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Lack of political will cost India dear, says Parekh

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Chairman has come down heavily on the for what he calls self-induced problems that the is facing.

“The only thing holding India back at this juncture is lack of political will to ensure a better future,” the HDFC annual report quoted him as saying.

Parekh said some of the problems have their origins in lack of fiscal rectitude, uncompromising coalition partners, inability to gain consensus on crucial legislation, stalled reforms, corruption scandals and a sense of apathy towards foreign investment, among others. “An increasing entitlement and subsidy-driven regime has resulted in a ballooning fiscal deficit,” he said.

Investors, Parekh said, can no longer be placated by saying that the long-term fundamentals of the country are still intact. It is equally important for investors to recognise that India is not a “top-down” story – it never was and perhaps never will be, he said. From an investor’s perspective, India has always been a “micro” story. It is a select group of companies that have constantly striven to meet world-class standards that has attracted global investors.

Pointing out that India’s growth rate is still impressive, Parekh said in such an environment, there was a tendency to be blinkered by pessimism. “No doubt, business confidence in India has sunk to a low ebb. Fortunately, the same is not the case with consumer confidence. It is ironic to see the coexistence of falling business confidence but rising consumer confidence,” he said.

Parekh also dwelt at length on India’s urbanisation and said the skew of urban lands is evident in the fact that the top 10 Indian cities are estimated to produce 15 per cent of the with 8 per cent of the population who occupy just 0.1 per cent of the land area; and, the top 100 largest Indian cities produce 43 per cent of the GDP with 16 per cent of the population occupying just 0.24 per cent of the land area.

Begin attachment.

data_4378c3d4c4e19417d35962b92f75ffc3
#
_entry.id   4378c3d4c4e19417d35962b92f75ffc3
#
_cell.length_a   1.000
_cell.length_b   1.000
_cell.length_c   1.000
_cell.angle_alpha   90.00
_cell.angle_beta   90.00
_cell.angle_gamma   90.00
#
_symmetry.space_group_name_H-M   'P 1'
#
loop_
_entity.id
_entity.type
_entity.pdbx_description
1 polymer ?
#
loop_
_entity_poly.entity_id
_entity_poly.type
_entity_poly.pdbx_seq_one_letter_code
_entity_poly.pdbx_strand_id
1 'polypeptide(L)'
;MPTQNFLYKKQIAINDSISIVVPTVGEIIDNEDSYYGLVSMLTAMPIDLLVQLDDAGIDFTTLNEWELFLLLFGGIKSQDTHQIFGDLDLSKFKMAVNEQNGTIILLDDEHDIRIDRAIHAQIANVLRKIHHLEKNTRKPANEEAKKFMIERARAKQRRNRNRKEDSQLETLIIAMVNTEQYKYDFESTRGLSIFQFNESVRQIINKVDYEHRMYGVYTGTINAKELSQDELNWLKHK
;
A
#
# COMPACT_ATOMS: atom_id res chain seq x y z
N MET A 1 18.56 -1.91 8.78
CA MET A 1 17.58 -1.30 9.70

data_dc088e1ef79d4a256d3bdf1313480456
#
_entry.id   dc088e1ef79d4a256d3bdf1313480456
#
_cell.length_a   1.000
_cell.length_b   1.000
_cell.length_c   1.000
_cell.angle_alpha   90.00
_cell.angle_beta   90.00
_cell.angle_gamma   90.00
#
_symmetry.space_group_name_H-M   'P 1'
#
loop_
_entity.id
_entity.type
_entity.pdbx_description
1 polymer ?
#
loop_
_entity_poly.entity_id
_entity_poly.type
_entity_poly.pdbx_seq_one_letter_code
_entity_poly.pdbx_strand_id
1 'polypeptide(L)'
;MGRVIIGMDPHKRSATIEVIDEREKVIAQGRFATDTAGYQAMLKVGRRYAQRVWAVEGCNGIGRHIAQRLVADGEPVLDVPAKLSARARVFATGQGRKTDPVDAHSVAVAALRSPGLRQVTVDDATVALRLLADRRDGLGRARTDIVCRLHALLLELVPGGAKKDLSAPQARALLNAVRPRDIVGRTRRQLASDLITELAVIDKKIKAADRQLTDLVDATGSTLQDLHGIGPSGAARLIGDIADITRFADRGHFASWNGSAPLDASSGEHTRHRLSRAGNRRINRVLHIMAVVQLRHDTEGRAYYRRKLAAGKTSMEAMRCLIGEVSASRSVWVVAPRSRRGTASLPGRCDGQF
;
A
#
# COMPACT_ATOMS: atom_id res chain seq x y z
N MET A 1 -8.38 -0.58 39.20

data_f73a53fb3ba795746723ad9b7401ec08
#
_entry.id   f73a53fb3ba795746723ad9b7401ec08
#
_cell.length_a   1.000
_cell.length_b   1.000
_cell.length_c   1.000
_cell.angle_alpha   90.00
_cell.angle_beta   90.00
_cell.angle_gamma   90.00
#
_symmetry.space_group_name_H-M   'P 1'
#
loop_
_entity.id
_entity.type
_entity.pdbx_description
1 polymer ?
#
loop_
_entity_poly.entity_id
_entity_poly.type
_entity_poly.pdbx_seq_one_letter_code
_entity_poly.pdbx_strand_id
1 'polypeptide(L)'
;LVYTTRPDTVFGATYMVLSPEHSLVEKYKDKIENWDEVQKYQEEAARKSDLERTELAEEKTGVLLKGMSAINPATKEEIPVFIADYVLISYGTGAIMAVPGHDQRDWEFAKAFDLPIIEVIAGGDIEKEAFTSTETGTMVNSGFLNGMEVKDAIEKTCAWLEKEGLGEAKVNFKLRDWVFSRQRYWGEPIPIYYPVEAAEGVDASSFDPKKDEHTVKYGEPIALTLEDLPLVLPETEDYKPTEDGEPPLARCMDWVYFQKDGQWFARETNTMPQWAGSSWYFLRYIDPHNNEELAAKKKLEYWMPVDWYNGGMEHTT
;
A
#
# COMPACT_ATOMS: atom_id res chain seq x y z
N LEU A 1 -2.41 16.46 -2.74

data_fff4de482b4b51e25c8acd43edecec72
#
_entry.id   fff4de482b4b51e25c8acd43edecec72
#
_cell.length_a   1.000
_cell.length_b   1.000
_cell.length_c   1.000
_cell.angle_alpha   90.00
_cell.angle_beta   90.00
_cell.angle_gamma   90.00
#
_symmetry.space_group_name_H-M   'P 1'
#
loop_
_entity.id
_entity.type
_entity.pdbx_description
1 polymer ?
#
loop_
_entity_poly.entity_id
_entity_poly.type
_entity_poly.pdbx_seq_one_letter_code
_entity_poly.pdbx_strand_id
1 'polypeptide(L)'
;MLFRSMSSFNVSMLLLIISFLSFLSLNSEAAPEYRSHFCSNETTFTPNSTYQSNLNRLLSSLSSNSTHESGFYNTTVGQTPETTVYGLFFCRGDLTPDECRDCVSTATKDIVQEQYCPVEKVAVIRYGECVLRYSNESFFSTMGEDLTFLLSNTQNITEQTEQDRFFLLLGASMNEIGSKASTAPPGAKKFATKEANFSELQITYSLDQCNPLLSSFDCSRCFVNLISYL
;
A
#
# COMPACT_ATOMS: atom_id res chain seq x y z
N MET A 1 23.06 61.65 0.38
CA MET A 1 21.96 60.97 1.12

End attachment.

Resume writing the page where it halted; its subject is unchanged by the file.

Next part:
A comparison of (Brazil, Russia, India and China) reveals that India’s pace of urbanisation ranks the lowest. Cities are centres of growth, employment generation and innovation, and yet India spends barely 0.1 per cent of its GDP on urban development, whereas the minimum requirement is 0.25 per cent of GDP per year, he said.

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Lack of political will cost India dear, says Parekh

HDFC Chairman Deepak Parekh has come down heavily on the political class for what he calls self-induced problems that the Indian economy is facing.

HDFC Chairman Deepak Parekh has come down heavily on the political class for what he calls self-induced problems that the Indian economy is facing.

“The only thing holding India back at this juncture is lack of political will to ensure a better future,” the HDFC annual report quoted him as saying.

Parekh said some of the problems have their origins in lack of fiscal rectitude, uncompromising coalition partners, inability to gain consensus on crucial legislation, stalled reforms, corruption scandals and a sense of apathy towards foreign investment, among others. “An increasing entitlement and subsidy-driven regime has resulted in a ballooning fiscal deficit,” he said.

Investors, Parekh said, can no longer be placated by saying that the long-term fundamentals of the country are still intact. It is equally important for investors to recognise that India is not a “top-down” story – it never was and perhaps never will be, he said. From an investor’s perspective, India has always been a “micro” story. It is a select group of companies that have constantly striven to meet world-class standards that has attracted global investors.

Pointing out that India’s growth rate is still impressive, Parekh said in such an environment, there was a tendency to be blinkered by pessimism. “No doubt, business confidence in India has sunk to a low ebb. Fortunately, the same is not the case with consumer confidence. It is ironic to see the coexistence of falling business confidence but rising consumer confidence,” he said.

Parekh also dwelt at length on India’s urbanisation and said the skew of urban lands is evident in the fact that the top 10 Indian cities are estimated to produce 15 per cent of the GDP with 8 per cent of the population who occupy just 0.1 per cent of the land area; and, the top 100 largest Indian cities produce 43 per cent of the GDP with 16 per cent of the population occupying just 0.24 per cent of the land area.

A comparison of BRIC nations (Brazil, Russia, India and China) reveals that India’s pace of urbanisation ranks the lowest. Cities are centres of growth, employment generation and innovation, and yet India spends barely 0.1 per cent of its GDP on urban development, whereas the minimum requirement is 0.25 per cent of GDP per year, he said.

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